It’s understandable that emotions have run high on the heels of this news. HAN is already controversial and somewhat unpopular with many Renoites, with the additional noise, traffic and exhaust fumes that it brings – and the people of Reno do love them some complainin’. But for all the reasons outlined here, it will be best for cooler heads to prevail. Let’s hope HAN stays – and grows - in Reno for a long time to come.
A few months back, this blog groused after Reno put itself on the hook for more subsidies to the owner of the Reno Aces baseball team, to help get the second phase of the ballpark district project built:
One thing that’s been missing all along – a methodical, programmatic approach, is just one thing. Another thing is the lack of foresight with the allocation of funding resources to projects. Projects sit in the imagination of some plan or official for 25 years or more, and it’s frequently an emergency, or some stroke of luck which allows them to proceed. […] This is one reason to celebrate that Reno is now committed to truly subsidizing the baseball project, the second phase of which is due to begin construction, the developers tell us, any day now.
I still agree with my line of reason there, as draconian as it sounds. (This is not a particularly sunny subject, it turns out.) Which makes all the more dispiriting the news from the RGJ yesterday that Reno is broke and won’t be able to make its million dollar payment to the owners of the Reno Aces due to declining property values downtown. (Reno Comes Up Short In Payments To Reno Aces Owners, Susan Voyles, January 25, 2010)
When this project has hit on hard times before, this blog has often suggested renegotiating in good faith with the baseball developers. The only renegotiations which have occurred have been the kind of renegotiations that result in more money out of the public coffers for the baseball owners, thus far. Which makes this quote from the article galling:
“We cannot renegotiate,” Jerry Katzoff, a partner in the SK Baseball and Nevada Lands LLC companies that bought the baseball team and built the stadium, said of the property tax share, because that was the basis for a bank loan for the project.
According to another RGJ article, (3 Things That Will Change Reno Entertainment in 2010, Jason Kellner, January 22, 2010), the Aces sold 466,000 tickets last year in the inaugural season. Let’s do the math: $1 million / 466,000 = $2.15. Even if attendance were off by over a quarter this year, the average price per ticket to make the payment would be $3. But let’s go back to the original quoted RGJ article: the city does have $290,000 toward its commitment. $710,000 divided by 400,000 = $1.78.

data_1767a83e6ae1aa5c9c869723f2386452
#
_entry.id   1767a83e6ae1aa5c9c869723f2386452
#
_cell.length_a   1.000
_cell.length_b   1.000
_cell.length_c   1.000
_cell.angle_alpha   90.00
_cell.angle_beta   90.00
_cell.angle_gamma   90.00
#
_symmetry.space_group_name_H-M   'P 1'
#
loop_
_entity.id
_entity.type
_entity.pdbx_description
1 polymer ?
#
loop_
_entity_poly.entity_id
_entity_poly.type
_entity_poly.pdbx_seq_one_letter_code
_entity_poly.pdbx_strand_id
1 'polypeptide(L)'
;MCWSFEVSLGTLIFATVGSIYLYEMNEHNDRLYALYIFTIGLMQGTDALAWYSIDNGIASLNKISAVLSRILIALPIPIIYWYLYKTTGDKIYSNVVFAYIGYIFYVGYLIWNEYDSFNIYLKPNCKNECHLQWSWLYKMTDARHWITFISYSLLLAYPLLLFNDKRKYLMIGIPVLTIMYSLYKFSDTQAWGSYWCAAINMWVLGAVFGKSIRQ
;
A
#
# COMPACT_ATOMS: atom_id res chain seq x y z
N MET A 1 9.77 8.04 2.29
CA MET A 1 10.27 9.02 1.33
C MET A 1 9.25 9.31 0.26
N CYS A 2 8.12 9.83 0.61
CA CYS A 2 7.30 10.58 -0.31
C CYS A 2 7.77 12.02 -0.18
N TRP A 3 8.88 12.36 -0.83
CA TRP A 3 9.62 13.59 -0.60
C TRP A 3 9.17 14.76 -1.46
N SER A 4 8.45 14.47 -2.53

For a price increase of about 2 bucks per ticket, the ballpark developers can pay the bank, the city can keep its team, and everyone, residents and visitors alike, can enjoy the new attractions currently under construction at the ballpark. Problem solved.
Cautionary note to Carson City: former Reno Redevelopment Director Mark Lewis, architect of most of this deal, is the lead consultant on the Nugget Foundation plan to revitalize downtown Carson City to the tune of a public contribution of $40,000,000 dollars, out of – wait for it – that city’s declining tax revenues. The CC Board of Supervisors would be well advised to take a step back and look north 30 miles and see what is happening with deals like this.
And finally, local man Andy Willer, after carrying on about light rail for the past two decades, was given his own commuter train, and told to shut the fuck up today by City Council. Willer was reportedly overwhelmed by the gift, but soon became disenchanted upon learning he had to assemble the whole thing himself.
Today on The Stranger’s blog SLOG, Dominic Holden proposed a course of action to resolve something that’s been afflicting Seattle in the past decade. There, developers and real estate investors will buy old buildings downtown prior to those buildings being listed as historic. The developer or investor at that point will order some changes to the building – usually to the building’s historic facade. After these changes, the building will have no chance of being listed as historic, and the developer or investor can then build a skyscraper full of condos for the affluent urbanite. Holden is ready to throw down the gauntlet and say, “Enough!”
My love for The Stranger, Seattle’s Only Newspaper(tm), is well known to the one or two people who actually read this blog regularly. The reason I like The Stranger so much is that not only do they aggressively cover events, but they also advocate for their own opinion. More people should be out there advocating for their opinions. But, sometimes The Stranger is wrong. This is one of those times.
I can’t fault Holden. What developers have been doing is a pretty lousy trick to pull on people who want to see history preserved. Which makes this case – this particular instance – seem absolutely absurd to use as a gauntlet case. Let’s get into the details of the case: